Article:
- Endearing me to my oldest. Branson caught on to the "pros" of homeschooling early on, and he has surprised me by jumping in with both feet. He wakes early and is a self-starter, and would have all of his work completed by 9:00 a.m. if I'd let him. I treasure his consistent up-beat attitude, his courage to jump in and try something new, and his amazing aptitude. (See all the pink post-it-notes on his folders - Bran scrawled "done" scrawled across each one to show me he'd completed his work... I think this photo was snapped before breakfast.)

- Laughing with my boys. We have laughed a lot - they are really funny! Bran is even funnier when he's trying not to be. Nothing beats genuine laughter with these boys.
- Having Bran and Hud to myself. The girls go to school three days a week, and Basden is LOVING her kindergarten class. I love that she's learning songs and poems and jingles - and not from me. I also love that she's getting a classroom experience with these sweet teachers and kiddos. Needless to say, Essie is happy as a lark to be with friends several days a week.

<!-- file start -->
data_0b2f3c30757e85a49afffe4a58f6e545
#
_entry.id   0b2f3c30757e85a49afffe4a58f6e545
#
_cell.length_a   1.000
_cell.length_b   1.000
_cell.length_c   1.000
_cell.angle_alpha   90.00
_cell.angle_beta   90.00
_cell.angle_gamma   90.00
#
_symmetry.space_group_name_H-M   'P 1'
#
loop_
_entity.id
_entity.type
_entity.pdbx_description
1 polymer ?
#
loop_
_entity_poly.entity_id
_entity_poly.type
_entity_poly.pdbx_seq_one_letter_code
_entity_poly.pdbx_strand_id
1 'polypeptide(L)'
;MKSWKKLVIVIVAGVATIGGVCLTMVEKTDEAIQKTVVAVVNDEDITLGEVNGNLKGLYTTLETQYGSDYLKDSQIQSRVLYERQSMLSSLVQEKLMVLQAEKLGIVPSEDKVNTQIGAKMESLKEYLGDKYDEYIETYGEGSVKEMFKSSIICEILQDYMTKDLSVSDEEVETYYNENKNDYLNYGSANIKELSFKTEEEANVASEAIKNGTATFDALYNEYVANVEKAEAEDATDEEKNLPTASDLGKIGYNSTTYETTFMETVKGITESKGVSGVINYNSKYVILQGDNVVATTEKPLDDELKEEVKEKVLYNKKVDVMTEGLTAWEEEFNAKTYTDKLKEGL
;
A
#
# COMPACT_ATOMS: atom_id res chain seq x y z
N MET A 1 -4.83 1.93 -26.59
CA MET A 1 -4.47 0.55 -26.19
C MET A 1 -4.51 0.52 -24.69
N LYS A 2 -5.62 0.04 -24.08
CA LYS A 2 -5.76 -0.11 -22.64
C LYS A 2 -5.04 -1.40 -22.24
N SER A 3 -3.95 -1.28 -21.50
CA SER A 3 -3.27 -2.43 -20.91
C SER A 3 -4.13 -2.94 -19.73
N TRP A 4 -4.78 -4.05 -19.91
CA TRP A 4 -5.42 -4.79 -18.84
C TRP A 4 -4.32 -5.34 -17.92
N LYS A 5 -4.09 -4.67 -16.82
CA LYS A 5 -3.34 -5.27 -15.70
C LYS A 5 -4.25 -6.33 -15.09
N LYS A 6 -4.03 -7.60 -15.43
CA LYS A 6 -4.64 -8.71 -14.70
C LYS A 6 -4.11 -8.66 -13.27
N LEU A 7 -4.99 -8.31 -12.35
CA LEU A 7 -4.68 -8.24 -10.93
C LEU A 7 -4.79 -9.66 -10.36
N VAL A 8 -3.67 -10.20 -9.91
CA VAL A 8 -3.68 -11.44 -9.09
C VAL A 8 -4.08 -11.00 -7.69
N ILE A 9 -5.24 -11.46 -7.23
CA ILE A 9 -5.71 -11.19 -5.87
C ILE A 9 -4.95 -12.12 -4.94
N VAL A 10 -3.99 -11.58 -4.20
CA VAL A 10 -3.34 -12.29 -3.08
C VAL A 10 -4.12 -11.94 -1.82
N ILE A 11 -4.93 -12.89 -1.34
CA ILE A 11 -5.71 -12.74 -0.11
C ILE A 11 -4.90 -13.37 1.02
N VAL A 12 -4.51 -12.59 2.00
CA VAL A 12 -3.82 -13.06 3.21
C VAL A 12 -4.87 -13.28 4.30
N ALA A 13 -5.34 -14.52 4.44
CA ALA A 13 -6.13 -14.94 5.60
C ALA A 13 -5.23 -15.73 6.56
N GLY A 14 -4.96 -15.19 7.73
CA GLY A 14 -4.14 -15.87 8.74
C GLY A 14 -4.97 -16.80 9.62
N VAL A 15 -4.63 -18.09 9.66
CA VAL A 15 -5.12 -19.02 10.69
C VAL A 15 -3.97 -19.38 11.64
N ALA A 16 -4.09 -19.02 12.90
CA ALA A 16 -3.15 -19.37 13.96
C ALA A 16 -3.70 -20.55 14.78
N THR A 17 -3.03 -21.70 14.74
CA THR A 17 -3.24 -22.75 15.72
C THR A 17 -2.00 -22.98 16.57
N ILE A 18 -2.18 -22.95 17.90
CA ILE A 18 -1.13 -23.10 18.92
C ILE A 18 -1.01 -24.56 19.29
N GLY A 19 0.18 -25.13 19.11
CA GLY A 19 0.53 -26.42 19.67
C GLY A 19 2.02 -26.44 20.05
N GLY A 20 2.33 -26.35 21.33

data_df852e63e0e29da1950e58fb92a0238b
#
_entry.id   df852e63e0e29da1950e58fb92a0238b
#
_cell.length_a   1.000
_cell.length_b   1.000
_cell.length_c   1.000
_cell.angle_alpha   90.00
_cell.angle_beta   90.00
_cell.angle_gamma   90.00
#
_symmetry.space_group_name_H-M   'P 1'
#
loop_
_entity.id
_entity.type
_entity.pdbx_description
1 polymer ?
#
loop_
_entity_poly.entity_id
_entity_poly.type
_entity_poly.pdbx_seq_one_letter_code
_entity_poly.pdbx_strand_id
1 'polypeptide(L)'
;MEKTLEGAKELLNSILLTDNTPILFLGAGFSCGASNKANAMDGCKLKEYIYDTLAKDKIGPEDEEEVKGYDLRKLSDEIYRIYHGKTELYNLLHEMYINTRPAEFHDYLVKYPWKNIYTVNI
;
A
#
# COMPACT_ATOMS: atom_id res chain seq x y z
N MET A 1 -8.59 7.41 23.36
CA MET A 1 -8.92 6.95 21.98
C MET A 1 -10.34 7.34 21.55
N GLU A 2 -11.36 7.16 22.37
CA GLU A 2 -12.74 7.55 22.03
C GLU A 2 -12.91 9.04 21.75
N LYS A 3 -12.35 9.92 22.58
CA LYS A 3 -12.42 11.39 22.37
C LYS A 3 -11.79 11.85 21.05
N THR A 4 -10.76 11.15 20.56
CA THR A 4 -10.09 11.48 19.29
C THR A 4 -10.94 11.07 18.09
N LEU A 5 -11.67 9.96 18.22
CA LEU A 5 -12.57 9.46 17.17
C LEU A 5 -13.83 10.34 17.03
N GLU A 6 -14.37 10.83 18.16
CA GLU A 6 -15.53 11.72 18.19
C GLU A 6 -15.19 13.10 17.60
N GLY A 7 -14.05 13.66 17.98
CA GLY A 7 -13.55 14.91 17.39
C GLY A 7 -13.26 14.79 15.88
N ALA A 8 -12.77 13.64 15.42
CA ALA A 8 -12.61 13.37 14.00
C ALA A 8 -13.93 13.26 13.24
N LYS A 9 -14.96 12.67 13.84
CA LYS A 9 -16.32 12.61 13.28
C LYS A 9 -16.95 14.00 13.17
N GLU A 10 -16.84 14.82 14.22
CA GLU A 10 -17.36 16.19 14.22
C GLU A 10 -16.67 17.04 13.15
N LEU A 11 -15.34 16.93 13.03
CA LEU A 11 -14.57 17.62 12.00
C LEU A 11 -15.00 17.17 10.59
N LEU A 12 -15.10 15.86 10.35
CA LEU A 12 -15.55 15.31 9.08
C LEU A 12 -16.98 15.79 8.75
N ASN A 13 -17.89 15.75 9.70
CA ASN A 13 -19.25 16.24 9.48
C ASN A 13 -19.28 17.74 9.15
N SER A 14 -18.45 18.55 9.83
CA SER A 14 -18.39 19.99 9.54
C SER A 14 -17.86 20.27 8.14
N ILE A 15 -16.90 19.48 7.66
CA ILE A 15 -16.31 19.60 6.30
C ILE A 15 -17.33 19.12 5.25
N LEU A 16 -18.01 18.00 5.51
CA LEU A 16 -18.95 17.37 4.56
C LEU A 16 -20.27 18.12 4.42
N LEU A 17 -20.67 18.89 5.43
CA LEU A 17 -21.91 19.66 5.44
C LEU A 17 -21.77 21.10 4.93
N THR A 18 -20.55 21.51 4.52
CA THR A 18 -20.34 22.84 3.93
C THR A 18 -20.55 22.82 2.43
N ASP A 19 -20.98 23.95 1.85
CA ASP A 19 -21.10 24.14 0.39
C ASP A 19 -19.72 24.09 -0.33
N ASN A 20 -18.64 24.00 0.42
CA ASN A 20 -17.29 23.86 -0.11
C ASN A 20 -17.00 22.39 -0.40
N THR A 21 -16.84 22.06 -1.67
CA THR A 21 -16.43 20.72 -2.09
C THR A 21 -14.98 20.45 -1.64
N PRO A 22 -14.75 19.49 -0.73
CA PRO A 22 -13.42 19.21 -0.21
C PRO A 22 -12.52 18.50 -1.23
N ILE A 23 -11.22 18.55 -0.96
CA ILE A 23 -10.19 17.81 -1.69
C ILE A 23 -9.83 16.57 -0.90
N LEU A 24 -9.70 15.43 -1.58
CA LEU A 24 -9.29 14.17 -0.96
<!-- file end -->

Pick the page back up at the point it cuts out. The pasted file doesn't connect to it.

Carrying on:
- Flexibility, flexibility, flexibility. We're staying up a bit later and sleeping a bit later. I still can't get over afternoons and evening with no homework (!!!). I feel like the pulse of our home is a little more relaxed than it's been in awhile - the sabbatical from school deadlines has been a tremendous gift.
- Tuesdays with the Alexanders. Our kids LOVE Tuesdays, can't wait for the weekly trek to Arlington to be with this sweet family and some other friends. Emily is amazing in opening her home, Moody is amazing with science experiments and teaching, and Senora Mary Lynn is adorable teaching Spanish. And best of all - hot pizzas delivered between classes. So thankful for our Tuesday lunches and learning!

So far, our weeks have been a gift. That's the way I've been trying to anticipate this school year - a treasure. My mind's eye envisions a rusty old treasure chest filled with shimmering gold and bright gems and sparkly things that I don't even know the value of. I don't know what our treasures will be, or when we'll uncover them, but I'm counting on the fact that the Lord has something beautiful in store for us. One day at a time, one day at a time, one day at a time...